How to make molds of your polymer clay sculptures and use them to cast hydrostone sculptures. Page Three.
After the mold has fully set, carefully cut the cardboard away using a blade or an xacto or hobby knife.
In small cuts, cut through to the sculpture in one line down the back of the sculpture (or whatever part has the least amount of detail). Make sure you think about where this seam is as it may need a bit of sanding in the final cast. If the seam runs down a detailed area, then it will take more time and effort to sand the sculpture. Don't cut the mold in half, you only want to create enough space that you can wriggle your sculpture out.
This is where how flexible the silicone is comes in handy. Because the mold is so stretchy, you can carefully stretch the mold open to remove your sculpture and the mold will still bounce back into place. The less you have to cut your mold, the less seam line you will have to sand away later. Wriggle the sculpture out carefully; you don't want to damage the mold or your original sculpture.
Spray the inside of the mold with some more Rapid Release spray and close it up. Put some pieces of cardboard around the mold and secure it with rubber bands. The cardboard stops the rubber bands from squeezing the mold too tight and distorting it. Of course you still need to make sure you don't have the rubber bands too tight around the cardboard.
Also, mix together some Hydrostone in a disposable container (Mix ratio powder to water- 100:32). Take your time to make sure that the mix ratios are correct.
Pour the Hydrostone into the mold in a thin stream like you did with the silicone. Also, tap the mold to release the air bubbles. Allow the cast to set properly before taking off the rubber bands. I like to let it set for a couple of hours before removing it from the mold.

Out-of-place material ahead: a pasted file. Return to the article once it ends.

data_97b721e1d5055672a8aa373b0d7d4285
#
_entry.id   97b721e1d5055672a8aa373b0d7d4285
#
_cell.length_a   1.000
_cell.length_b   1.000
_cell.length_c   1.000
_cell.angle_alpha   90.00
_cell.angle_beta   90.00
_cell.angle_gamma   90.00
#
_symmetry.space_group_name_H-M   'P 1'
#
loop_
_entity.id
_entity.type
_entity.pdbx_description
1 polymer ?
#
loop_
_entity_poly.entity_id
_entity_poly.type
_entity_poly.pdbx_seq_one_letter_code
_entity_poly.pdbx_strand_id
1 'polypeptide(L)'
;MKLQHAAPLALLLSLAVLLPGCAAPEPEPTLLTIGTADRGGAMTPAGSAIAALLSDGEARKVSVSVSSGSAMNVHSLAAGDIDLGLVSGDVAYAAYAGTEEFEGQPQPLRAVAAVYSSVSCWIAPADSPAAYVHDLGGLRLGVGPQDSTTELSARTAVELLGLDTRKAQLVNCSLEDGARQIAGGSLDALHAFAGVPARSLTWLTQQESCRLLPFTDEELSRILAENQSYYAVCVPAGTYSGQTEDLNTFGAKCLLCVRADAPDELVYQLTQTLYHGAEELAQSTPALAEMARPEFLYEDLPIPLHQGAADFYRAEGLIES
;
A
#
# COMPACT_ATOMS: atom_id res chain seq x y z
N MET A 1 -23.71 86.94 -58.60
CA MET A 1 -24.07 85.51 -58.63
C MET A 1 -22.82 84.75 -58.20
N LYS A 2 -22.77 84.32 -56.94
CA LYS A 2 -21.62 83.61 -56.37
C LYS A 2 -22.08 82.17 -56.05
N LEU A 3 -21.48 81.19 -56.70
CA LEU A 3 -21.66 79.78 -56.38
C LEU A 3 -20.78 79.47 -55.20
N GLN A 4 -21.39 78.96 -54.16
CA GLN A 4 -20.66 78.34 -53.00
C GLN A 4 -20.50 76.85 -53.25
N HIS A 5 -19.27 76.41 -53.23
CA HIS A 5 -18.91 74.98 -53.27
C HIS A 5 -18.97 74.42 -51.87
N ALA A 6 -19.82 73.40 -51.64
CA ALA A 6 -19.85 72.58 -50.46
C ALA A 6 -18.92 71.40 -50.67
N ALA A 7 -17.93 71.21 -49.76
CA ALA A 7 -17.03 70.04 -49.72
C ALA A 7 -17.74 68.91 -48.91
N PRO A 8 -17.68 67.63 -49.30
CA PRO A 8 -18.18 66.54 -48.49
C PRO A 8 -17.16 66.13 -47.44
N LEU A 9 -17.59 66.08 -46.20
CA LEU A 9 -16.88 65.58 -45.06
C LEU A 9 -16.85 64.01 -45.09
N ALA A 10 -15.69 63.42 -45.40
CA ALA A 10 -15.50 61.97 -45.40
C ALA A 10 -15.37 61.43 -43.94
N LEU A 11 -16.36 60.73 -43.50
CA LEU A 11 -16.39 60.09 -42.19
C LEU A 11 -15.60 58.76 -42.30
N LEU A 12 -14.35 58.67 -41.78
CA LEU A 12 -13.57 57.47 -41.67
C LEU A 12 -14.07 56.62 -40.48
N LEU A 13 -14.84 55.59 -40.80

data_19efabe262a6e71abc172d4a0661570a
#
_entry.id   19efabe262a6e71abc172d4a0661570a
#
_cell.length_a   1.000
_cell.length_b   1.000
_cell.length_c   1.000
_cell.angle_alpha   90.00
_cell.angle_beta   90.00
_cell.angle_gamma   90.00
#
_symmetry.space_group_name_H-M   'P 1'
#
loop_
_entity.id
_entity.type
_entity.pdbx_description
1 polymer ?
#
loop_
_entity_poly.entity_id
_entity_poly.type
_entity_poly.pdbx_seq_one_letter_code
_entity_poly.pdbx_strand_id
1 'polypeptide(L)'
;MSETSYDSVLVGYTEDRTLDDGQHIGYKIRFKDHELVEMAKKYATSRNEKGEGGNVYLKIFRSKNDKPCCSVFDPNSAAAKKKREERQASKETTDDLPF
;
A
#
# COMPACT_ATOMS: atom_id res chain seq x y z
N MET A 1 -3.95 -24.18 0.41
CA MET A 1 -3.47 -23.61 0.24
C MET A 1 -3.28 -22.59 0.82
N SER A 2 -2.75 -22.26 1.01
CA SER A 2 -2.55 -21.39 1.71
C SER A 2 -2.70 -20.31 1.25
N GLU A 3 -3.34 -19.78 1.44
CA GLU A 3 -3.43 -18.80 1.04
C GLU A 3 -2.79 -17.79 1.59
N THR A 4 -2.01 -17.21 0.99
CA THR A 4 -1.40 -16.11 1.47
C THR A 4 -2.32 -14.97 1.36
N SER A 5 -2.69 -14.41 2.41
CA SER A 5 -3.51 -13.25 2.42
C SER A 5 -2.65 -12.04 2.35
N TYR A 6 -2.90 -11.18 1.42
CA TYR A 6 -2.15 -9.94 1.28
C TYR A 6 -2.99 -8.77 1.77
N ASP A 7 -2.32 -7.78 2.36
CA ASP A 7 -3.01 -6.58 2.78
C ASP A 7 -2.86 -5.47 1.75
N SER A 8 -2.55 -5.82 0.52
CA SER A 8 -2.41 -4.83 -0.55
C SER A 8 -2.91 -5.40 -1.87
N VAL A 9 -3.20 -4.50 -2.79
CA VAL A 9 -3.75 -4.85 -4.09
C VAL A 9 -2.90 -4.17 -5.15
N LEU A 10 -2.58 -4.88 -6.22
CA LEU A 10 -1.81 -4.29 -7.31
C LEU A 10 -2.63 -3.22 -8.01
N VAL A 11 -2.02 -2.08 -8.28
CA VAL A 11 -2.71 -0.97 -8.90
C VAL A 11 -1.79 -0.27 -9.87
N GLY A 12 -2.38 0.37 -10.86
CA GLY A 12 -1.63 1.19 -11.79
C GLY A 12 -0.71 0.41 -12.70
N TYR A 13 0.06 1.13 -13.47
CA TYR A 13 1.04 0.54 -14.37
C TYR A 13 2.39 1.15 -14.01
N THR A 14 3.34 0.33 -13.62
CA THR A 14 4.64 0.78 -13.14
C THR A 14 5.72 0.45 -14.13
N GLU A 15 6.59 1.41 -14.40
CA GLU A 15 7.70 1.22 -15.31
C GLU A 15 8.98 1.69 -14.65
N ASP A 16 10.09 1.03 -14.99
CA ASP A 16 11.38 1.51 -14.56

When you remove your cast from the mold, wriggle it out slowly so as not to damage the cast. Keep in mind that some parts may not have set completely and may still be a little brittle. Leave the cast sit over-night out of the mold to dry fully before painting.
Once it's dry you can start to paint! I suggest coating the cast in a base coat because the acrylic paints may seep into the plaster. Make sure you seal it with an acrylic paint spray sealer when you're finished.
You can create many casts of the same sculpture using this method. It's great for ornaments for Market Stalls and the like. REMEMBER: Although you have constructed it by hand and painted the casts individually, this DOES NOT make them one-of-a-kind (OOAK). Sculptures made with a mold fall under either a Limited or Open Edition collections.
I hope you have enjoyed this "How to Make Molds" Tutorial!
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